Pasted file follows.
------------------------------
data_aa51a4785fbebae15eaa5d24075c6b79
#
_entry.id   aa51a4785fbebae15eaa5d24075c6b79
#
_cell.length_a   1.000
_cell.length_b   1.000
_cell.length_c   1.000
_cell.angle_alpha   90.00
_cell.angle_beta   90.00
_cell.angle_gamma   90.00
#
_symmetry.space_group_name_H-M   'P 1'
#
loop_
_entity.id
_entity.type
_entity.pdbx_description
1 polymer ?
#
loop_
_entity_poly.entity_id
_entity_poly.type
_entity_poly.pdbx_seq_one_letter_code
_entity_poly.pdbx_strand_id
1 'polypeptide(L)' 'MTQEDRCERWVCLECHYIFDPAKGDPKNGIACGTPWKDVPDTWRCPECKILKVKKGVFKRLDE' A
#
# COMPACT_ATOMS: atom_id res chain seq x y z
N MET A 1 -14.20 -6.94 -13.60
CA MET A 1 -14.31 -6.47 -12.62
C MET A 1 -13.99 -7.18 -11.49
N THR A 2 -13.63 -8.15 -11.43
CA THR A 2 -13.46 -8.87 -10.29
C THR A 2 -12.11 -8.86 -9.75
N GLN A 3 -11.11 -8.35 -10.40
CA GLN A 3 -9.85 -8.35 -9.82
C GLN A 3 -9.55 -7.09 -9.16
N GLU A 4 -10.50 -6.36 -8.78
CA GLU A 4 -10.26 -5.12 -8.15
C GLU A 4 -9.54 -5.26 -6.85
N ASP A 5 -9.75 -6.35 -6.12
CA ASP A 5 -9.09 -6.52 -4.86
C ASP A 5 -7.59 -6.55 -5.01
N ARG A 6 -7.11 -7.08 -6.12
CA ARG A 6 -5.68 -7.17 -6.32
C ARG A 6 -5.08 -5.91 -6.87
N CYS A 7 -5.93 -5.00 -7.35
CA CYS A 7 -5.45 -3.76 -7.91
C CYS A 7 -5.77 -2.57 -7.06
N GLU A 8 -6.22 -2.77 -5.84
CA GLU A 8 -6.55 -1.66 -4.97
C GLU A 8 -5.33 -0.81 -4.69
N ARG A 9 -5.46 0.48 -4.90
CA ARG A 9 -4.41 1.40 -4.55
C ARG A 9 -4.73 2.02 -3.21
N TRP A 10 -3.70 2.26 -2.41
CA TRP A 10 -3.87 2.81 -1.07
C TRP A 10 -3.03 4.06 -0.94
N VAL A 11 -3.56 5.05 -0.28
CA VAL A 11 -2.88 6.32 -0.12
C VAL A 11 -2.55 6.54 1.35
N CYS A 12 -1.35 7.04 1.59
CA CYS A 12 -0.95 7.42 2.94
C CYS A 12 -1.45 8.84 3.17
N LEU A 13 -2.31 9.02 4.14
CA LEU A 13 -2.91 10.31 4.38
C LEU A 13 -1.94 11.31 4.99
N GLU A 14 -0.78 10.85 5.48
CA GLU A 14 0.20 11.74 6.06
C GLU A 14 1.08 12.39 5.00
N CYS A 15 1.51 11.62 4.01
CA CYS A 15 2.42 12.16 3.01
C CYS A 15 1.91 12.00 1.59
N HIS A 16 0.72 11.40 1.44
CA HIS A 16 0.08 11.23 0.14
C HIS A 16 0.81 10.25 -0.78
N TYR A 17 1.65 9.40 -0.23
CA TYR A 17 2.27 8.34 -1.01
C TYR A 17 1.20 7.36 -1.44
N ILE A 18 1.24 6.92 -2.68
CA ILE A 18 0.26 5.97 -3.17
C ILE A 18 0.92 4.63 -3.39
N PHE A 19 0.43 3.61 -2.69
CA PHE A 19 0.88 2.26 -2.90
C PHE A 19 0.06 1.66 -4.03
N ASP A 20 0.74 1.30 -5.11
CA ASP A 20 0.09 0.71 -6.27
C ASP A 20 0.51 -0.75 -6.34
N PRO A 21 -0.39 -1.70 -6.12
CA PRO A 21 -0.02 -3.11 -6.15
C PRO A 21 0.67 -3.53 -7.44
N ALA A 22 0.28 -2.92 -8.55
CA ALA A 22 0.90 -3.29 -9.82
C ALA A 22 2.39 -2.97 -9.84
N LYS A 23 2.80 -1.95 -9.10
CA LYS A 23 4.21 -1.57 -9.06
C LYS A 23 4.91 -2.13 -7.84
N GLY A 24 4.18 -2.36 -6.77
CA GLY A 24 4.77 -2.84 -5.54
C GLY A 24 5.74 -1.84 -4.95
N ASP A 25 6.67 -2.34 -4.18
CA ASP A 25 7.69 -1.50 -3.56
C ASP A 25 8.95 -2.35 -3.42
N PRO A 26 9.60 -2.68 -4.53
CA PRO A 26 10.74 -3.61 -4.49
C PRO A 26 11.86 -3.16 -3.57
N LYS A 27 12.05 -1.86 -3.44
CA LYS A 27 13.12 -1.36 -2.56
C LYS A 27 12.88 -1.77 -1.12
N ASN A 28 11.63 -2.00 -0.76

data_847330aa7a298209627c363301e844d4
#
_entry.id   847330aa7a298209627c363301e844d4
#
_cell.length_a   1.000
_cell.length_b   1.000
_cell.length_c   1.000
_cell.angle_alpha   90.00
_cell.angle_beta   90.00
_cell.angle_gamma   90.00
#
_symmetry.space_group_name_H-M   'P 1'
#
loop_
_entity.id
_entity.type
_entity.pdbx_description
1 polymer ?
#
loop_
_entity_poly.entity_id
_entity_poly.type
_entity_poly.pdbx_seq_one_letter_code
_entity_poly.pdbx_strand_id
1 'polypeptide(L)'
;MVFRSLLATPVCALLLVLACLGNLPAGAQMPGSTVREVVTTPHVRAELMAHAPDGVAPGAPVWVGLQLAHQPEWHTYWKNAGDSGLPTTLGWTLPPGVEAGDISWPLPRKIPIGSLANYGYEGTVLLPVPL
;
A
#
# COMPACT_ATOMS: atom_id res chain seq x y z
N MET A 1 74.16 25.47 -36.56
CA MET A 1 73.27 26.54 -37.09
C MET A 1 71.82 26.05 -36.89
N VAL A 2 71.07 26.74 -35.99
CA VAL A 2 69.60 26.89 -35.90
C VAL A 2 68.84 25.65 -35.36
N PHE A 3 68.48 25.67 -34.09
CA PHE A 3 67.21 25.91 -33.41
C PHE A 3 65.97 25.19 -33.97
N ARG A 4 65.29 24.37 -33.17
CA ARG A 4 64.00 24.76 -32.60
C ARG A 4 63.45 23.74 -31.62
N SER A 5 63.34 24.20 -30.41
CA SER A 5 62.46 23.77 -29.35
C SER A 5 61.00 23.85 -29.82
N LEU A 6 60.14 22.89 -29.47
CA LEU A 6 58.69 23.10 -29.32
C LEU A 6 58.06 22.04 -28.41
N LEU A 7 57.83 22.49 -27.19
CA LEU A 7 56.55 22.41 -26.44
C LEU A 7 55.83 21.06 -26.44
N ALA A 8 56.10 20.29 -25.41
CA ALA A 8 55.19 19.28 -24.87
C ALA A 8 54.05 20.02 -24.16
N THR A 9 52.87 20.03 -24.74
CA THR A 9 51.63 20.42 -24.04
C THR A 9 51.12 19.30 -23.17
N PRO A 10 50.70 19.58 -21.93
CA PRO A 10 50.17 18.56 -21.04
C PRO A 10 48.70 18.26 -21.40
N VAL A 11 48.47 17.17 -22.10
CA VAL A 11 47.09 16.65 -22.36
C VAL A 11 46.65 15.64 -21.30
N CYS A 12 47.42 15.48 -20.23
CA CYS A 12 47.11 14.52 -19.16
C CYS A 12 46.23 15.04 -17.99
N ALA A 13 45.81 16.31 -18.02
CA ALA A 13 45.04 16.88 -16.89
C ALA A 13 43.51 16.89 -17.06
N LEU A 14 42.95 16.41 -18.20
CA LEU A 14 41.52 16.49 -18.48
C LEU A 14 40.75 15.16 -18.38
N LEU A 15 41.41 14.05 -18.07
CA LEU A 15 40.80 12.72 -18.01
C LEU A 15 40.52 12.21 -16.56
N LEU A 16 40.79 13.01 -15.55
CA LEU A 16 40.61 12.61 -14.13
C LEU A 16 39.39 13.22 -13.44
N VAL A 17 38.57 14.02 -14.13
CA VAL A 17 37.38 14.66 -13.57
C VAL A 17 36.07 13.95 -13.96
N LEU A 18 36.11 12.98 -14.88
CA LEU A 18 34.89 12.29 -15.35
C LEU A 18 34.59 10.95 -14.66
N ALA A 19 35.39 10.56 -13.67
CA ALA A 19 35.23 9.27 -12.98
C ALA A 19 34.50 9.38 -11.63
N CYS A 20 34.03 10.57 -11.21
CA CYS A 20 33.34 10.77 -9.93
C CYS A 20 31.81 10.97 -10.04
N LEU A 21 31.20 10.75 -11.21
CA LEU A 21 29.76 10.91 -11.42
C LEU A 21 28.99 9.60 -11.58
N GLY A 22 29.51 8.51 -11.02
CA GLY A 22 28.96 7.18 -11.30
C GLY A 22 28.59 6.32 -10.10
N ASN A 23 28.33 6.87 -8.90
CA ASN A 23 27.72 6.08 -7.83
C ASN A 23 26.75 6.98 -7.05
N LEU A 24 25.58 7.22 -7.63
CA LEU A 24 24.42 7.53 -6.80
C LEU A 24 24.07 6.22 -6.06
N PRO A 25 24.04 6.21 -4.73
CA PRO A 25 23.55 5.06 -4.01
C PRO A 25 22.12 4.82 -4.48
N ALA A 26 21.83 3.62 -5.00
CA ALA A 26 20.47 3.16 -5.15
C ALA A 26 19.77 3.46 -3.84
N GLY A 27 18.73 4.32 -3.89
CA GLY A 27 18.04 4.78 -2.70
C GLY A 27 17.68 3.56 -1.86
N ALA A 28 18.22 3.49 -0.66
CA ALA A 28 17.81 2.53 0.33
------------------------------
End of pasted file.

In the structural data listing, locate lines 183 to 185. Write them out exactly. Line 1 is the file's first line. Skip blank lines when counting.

CA LEU A 15 40.80 12.72 -18.01
C LEU A 15 40.52 12.21 -16.56
N LEU A 16 40.79 13.01 -15.55